Asylum was almost twenty years old.  It was time for a change.  All of us wanted a more versatile and upscale space for all to enjoy in comfort.  

To say some work went into this venue would be the understatement of the year! The entire venue has been replaced from the underground up and up and up! What are the hopes for this venue from an ownership standpoint?

Well, we still have our star ceiling in pre-function space/area! Yay! Our subtle connection to Asylum! Our hopes are to create a special venue to be utilized for various types of events and business conferences as well as a variety of artists.  We worked hard to make sure sight lines were spot on and comfort would be felt! It will look and sound better than anything in New England! There’s four smaller rooms besides the event space that will be utilized for baby/bridal showers, birthday parties, bachelor/bachelorette parties, business lunches and private meetings.

This whole place has come together in about 9 months! That’s remarkable. How did the process go and what were the biggest hold ups if any along the way?

The process was definitely completed quickly!  We had few hiccups along the way.  While doing the new foundation, Consigli unearthed another building under Asylum!  

Another building? Some ancient Portland ruins?

It looked like another building was found under Asylum.  We thought possibly remnants of a forgotten building from the big fire in Portland many years ago.  It was materials from another foundation.

With the Asylum and now Aura, you’re entering your 20th year as venue owners. What’s been the most important lesson you’ve learned along the way?

Treating people as you'd like to be treated is most important.  Team, trust and hard work are the foundation of our venue.  Our team rocks!!  

With different venues of every size in town, the live music scene continues to grow. What do you think Aura now brings to the table that makes it unique?

Our size allows us to do shows 100 to over 1,000 people while still holding other events in our multitude of spaces.  Our sound and lights which include a 60 foot amazing screen is the best in the Northeast no lies!!!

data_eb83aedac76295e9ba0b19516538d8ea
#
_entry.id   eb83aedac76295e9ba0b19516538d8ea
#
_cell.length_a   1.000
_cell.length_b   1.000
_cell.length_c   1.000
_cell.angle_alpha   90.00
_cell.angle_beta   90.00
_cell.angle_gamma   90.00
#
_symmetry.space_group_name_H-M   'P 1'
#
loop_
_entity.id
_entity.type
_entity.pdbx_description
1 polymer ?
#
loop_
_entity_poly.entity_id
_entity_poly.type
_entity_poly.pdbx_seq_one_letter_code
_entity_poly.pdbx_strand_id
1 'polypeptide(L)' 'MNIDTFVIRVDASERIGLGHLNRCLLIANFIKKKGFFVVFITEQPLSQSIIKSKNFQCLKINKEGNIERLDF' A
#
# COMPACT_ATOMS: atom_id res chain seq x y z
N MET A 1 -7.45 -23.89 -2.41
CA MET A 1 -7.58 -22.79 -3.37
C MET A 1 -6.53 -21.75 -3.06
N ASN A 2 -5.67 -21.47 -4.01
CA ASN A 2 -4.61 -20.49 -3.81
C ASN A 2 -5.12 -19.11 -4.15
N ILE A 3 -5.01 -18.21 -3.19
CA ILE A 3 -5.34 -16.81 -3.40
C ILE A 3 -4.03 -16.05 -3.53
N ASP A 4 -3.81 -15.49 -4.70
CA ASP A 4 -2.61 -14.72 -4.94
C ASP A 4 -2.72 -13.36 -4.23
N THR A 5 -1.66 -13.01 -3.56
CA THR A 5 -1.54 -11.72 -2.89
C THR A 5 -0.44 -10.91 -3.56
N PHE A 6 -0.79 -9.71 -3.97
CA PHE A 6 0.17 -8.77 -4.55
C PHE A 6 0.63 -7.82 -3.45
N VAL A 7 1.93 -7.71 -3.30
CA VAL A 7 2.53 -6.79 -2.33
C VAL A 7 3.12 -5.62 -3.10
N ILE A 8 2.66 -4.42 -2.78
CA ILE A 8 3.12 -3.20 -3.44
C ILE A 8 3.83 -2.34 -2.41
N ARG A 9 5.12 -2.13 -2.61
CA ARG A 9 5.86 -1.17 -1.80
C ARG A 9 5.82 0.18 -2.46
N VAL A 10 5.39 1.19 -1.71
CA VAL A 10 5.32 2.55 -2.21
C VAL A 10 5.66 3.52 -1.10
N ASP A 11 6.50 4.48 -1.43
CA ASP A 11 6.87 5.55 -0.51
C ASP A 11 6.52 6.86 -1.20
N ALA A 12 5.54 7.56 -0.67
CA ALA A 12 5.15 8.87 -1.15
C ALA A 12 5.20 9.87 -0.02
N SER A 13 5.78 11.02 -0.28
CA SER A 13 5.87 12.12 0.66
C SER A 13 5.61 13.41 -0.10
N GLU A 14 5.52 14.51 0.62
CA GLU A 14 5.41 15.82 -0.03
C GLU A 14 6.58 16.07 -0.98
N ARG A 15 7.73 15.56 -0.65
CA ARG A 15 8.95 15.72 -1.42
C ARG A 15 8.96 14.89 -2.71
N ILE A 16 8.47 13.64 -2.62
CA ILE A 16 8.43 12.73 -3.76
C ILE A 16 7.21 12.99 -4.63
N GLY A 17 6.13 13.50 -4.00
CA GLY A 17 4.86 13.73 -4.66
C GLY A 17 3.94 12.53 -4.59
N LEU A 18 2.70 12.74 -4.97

Give us one thing that’s super special about the venue that people might not now about yet.

The intimacy the artists will feel while performing on our stage.  The feeling you’ll get on our stage is indescribable!  Safety features and amenities. Comfortable seating, cup holders and lighting on stairs are  available as we want everyone to enjoy their evening(s) with us!

What has kept you and your sisters (the other two owners) continuing to do what you do with Asylum, now Aura?

Knowing people are enjoying their favorite show comfortably AND our awesome team makes it fun to continue evolving our vision together.  It's nice to be able to offer events and artists that give people a memory.

For tickets, info and connection to Aura, vist or on Facebook at /Auramaine.

Matt Cosby and Jeremiah Freed’s Light Flickering Life Change

Just prior to the starting collapse of the music industry as we know it about 15 years ago or so, our music community got to sneak a few acts in the door before all hell broke loose. 

As some of you may remember, toward the end of the '90s we had a couple of shots. Unfortunately, the lack of follow through on some of those shots (Rustic Overtones, As Fast As, 6Gig) was no fault of their own. After these bands got signed and found a groove, their record labels started changing and folding left and right, keeping our boys and girls from making a big deserving dent in the music world. Our bands got themselves there with great records and fantastic music only to see the entire music game change thanks to fiber optic network wires and clouds. Oh, and people starting to de-value music. Can’t forget that.  

Into the 2000s, as the world started to download like their life depended on it, one more gang of young musicians from York got a quick go at it: Jeremiah Freed, a five-man rock band who played like they just rolled out of a studio in Muscle Shoals 45 years ago. This is a band who might have dared you on any given night to yell “Freebird” at a show of theirs and then would wipe that fake-ass smile off your face by blowing you away with their rendition. So much that you’d actually come to like the song and not use it to heckle anyone with again. 

Signing a classic rock-inspired band of 19- and 20-year-olds from Maine to a major record label in 2001 (minutes prior to the time of the emo and Warped Tour-ish phase) might still seem like a chancy move. But a label heard great songs, a supremely gifted guitar player and recognized the favorable response to this band’s regional success. That label bit down, breathed in the weed off the band’s clothes, and took a shot.